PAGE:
At the time, I was only vaguely aware of Angela’s Ashes and had not gotten around to reading it. I mean, who couldn’t be aware of the existence of a book with such a catchy title? To tell the truth, I didn’t even realize it was a memoir. Hmmm…a book about somebody’s ashes…was it perhaps some ghoulish tale about witchcraft?

Then I was forced to read it. Well, not forced, but I just had to.

Because I found out I was going to spend a week with the chap who picked up a Pulitzer Prize for writing Angela’s Ashes – Frank McCourt.

Now, here’s where I must ask you to pay attention. My time with Frank McCourt was to be on a week’s cruise on which he was to be a “special guest” and speaker.

But, here’s the thing: It was not a humongous cruise ship where I was to be one among a cast of thousands. Instead, it was on the famous Sea Cloud sailing ship with a capacity of just over 50 passengers. Indeed, I spent a great deal of time with McCourt, dining at the same table with him most of our nights, and hoisting a number of “pints” with him while standing at the ship’s solitary bar.

We became fast friends.

In fairness, it was somewhat predictable because he was on the lookout for me. A charming lady named Annemarie Victory who does a marvelous job of arranging author cruises on the Sea Cloud – more about the ship and Annemarie in a moment– told Frank McCourt all about me and even sent him one of my books.

Frank McCourt was a published author and so am I, and my wife says we resembled each other physically. But that’s where the similarity ends.

The differences are vast. For openers, I’m still working on my first Pulitzer Prize! (Don’t worry, I’ll keep you posted – you’ll be the first to know but I wouldn’t be afraid to leave town). For another, Frank’s memoirs and my thrillers are as different as oil and water. I mean anybody with a compelling personal story to tell has to have a leg up on a fiction writer who has to rely on imagination for content, right?

When I got to know Frank, despite having sold millions and millions of books, he had just been through some frustration as a writer. He told me he had worked for a year on his first novel (as opposed to his series of memoirs, “Tis and Teacher Man, which followed Angela’s Ashes). He said he let the new book rest for thirty days after completing it, went back and re-read it, and promptly tore it up in disgust.

But I wondered why he even tried it. Frank, who lived the agony he described in Angela’s Ashes commands such respect for going through it all and the accolades for such a stellar job of telling it. So his attempting a novel instead of the memoir genre with which he had such smashing success seems to me analogous to Phil Mickelson deciding to play next year’s Masters tournament right handed.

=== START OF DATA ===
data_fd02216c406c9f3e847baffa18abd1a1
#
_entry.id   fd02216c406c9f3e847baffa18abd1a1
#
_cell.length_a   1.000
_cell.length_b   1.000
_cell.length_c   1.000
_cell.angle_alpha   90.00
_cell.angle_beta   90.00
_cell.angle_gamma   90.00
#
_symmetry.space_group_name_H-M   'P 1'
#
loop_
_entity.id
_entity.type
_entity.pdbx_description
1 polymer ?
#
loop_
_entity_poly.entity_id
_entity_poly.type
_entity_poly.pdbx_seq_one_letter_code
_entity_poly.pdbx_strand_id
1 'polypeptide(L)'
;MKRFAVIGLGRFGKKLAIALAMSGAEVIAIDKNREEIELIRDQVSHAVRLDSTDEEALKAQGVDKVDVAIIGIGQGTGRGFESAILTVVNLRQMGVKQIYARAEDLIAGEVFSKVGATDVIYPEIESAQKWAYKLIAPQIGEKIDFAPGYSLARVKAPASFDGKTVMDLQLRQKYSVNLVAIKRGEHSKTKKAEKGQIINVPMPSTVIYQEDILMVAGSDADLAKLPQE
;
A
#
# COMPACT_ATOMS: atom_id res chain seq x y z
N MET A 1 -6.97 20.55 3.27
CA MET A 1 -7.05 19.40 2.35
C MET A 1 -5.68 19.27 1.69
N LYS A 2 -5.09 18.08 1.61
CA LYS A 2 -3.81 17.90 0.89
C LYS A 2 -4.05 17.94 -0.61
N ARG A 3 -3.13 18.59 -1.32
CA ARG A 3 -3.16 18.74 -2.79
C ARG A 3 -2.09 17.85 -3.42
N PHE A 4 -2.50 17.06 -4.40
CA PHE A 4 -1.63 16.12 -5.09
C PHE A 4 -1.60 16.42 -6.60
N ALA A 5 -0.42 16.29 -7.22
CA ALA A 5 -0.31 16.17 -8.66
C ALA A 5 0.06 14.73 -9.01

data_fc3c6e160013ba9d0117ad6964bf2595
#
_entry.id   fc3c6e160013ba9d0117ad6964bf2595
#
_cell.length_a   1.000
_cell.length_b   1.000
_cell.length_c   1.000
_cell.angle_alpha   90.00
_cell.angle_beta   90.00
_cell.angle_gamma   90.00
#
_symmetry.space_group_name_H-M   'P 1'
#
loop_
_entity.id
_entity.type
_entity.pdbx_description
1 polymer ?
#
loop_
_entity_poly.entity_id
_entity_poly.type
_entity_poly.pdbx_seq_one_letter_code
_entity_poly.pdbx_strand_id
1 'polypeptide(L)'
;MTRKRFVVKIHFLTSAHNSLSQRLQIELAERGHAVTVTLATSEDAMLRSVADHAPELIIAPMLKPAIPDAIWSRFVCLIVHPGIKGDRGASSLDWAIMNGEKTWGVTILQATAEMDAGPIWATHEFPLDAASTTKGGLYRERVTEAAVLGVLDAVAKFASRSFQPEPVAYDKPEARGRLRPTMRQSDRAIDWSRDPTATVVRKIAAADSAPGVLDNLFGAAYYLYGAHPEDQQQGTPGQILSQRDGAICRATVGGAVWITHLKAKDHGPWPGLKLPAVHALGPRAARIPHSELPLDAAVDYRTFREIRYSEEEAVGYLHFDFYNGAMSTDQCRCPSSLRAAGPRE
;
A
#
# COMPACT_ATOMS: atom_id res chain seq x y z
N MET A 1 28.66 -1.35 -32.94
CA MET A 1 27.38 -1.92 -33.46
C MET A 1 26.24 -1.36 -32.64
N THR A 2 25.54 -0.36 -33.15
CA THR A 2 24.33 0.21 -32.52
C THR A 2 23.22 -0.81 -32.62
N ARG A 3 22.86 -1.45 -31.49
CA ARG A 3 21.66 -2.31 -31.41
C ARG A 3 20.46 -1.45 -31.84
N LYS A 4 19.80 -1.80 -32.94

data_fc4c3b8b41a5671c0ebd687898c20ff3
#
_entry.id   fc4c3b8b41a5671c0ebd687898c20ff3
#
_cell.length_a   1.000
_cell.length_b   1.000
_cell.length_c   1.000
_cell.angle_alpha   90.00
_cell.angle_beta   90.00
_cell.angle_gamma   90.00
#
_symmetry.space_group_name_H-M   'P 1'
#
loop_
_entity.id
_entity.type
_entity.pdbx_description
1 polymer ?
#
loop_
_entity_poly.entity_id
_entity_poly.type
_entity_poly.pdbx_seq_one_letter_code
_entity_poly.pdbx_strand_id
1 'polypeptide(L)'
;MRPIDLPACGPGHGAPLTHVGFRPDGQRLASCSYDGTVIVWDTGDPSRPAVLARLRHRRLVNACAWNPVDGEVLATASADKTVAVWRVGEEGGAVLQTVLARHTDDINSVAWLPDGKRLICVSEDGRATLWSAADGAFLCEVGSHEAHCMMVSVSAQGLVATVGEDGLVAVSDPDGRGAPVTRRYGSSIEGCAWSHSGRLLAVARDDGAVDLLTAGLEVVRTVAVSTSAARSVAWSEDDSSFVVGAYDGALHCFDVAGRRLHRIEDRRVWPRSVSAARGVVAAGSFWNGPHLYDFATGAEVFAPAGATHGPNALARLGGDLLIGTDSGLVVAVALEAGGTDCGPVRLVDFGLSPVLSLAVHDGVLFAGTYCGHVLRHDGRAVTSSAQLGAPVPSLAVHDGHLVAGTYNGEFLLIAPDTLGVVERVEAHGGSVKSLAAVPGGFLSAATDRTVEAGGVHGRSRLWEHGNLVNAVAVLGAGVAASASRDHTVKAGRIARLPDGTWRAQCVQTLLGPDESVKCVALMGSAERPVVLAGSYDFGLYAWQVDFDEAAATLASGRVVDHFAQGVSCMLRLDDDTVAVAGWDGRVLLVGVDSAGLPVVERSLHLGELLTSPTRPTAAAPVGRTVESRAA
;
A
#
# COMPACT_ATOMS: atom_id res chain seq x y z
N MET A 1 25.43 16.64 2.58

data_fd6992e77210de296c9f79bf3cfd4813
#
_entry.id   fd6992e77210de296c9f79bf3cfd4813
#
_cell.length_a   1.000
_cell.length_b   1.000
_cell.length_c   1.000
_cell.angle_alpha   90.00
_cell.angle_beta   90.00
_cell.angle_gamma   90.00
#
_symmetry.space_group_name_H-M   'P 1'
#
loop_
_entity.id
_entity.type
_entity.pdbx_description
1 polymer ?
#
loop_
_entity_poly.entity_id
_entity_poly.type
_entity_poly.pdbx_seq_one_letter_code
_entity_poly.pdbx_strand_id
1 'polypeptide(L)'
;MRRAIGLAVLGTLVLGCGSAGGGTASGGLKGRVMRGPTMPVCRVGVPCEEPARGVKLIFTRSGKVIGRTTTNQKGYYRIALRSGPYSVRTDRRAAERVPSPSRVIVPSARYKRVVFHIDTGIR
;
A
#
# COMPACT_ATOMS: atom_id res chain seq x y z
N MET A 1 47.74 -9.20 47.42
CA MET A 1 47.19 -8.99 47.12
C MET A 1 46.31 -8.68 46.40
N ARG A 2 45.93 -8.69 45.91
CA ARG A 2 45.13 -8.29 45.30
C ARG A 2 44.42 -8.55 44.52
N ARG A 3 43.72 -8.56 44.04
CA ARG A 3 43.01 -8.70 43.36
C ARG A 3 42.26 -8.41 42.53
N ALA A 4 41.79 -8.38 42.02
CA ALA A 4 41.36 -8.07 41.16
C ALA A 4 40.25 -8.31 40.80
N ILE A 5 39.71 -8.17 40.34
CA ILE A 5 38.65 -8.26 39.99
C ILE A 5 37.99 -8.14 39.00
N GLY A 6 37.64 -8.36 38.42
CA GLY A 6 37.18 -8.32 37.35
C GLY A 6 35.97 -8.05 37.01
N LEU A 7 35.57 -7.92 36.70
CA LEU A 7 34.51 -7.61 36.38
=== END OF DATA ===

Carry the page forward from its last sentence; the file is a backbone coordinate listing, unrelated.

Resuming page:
Back to the Sea Cloud and the classy Annemarie Victory, she’s Austrian and was a downhill skier back in the day. She has a connection with the owners of the Sea Cloud, books the entire ship, and then packages cruises, often with authors. The ship, built in 1931, was Marjorie Merriweather Post’s and E.F. Hutton’s private 300 foot long sailing yacht. We boarded in Venice and sailed the Adriatic and Mediterranean to Malta. We didn’t “sail” every day but the days we did were special and everyone came on deck to watch the crew rig the huge rectangular canvasses.

As wonderful as the Sea Cloud voyage was with my wife and four other couples, its true highlight was the beginning of my friendship with Frank McCourt. We talked at great length about the craft of writing. He explained that he patterned his punctuation-free dialogue after his writing hero, James Joyce. He explained many other things about writing but there’s not room for all of it here.

Mainly, we just enjoyed each other on personal level and kept in touch until his death four years ago this week. His delightful wife, Ellen, was with us on the trip and she was a treasure to Frank. He told me often how blessed he was to have her in his life.

So, on this anniversary of his death, this Frank misses the far more famous Frank. I have included a picture of us together at the bar lifting a “pint” (actually a glass of champagne).


We lifted numerous “pints” that evening which was the one the Sea Cloud chose to have a little musical combo on deck. They played popular tunes and when they for some reason launched into Let me Entertain You from Gypsy, my man, Frank McCourt, launched into an impromptu male strip tease.

Oh, he didn’t get very far – he stopped himself; no one else had to – but he brought the house down and provided a warm memory for me which I enjoy to this day.


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